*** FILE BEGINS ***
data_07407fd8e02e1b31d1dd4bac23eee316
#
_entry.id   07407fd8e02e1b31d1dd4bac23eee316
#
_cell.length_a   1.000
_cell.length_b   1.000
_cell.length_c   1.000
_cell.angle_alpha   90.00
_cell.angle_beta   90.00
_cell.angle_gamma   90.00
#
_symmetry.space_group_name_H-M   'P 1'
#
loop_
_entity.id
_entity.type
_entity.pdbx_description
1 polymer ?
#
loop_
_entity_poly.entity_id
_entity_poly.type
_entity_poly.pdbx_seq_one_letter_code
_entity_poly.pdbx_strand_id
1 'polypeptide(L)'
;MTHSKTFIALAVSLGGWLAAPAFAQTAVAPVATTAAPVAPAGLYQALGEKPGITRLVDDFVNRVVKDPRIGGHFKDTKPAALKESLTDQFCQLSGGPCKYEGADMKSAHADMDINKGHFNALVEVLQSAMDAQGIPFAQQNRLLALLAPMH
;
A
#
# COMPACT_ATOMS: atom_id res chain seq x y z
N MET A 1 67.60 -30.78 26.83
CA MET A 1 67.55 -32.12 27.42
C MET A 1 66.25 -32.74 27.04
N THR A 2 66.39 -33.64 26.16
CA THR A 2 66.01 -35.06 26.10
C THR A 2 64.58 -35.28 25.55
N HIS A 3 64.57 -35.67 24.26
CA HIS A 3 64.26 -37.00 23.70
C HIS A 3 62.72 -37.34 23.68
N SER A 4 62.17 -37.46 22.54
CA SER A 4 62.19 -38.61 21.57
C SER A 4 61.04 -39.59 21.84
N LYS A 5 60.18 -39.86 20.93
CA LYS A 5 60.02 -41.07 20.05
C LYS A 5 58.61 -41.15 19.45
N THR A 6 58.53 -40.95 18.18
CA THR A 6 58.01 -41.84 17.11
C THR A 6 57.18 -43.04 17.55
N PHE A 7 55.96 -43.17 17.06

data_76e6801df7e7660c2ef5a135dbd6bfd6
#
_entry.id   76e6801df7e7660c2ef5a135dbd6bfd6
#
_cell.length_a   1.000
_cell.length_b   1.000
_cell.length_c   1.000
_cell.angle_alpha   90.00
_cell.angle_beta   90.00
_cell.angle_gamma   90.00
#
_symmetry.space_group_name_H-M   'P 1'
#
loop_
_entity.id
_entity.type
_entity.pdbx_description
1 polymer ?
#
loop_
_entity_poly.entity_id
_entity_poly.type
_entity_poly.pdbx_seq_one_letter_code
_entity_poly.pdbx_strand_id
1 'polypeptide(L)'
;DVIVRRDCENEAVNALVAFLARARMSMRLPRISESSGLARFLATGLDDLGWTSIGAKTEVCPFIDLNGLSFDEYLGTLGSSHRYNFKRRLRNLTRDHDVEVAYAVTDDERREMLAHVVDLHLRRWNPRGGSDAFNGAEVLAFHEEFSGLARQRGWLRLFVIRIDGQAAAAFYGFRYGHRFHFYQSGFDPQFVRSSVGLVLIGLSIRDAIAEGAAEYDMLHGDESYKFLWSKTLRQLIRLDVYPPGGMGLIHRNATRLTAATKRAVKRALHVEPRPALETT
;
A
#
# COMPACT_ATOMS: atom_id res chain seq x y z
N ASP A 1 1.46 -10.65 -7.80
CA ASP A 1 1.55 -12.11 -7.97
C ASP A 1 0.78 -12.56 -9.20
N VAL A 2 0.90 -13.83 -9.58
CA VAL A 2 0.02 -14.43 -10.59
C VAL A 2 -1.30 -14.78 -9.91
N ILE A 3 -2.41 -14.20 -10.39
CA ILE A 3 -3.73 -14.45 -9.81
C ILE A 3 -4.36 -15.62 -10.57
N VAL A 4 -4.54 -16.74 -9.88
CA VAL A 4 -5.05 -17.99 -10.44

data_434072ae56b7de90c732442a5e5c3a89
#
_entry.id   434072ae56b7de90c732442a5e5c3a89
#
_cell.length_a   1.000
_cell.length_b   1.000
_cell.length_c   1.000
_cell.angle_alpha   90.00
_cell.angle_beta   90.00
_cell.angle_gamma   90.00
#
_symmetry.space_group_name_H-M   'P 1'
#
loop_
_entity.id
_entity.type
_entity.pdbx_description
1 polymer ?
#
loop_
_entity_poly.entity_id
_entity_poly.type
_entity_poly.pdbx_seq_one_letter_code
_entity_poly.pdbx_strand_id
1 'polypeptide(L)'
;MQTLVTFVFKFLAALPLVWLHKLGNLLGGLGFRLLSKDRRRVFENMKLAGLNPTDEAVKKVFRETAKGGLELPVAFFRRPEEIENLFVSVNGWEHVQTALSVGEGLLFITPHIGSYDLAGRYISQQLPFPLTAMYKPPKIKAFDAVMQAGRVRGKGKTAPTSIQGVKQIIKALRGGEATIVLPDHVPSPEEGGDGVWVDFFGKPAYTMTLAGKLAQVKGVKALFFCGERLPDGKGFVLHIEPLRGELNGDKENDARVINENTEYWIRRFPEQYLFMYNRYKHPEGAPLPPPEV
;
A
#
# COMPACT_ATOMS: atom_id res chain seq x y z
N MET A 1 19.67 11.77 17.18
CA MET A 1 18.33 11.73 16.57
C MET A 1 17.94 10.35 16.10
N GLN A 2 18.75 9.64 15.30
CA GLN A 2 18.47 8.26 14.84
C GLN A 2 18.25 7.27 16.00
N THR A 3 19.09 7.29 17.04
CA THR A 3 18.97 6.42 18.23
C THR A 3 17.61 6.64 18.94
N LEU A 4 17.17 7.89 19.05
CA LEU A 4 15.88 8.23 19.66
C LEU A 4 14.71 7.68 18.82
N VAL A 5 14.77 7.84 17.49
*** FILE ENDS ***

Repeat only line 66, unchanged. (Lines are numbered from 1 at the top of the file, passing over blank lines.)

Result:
_entity.pdbx_description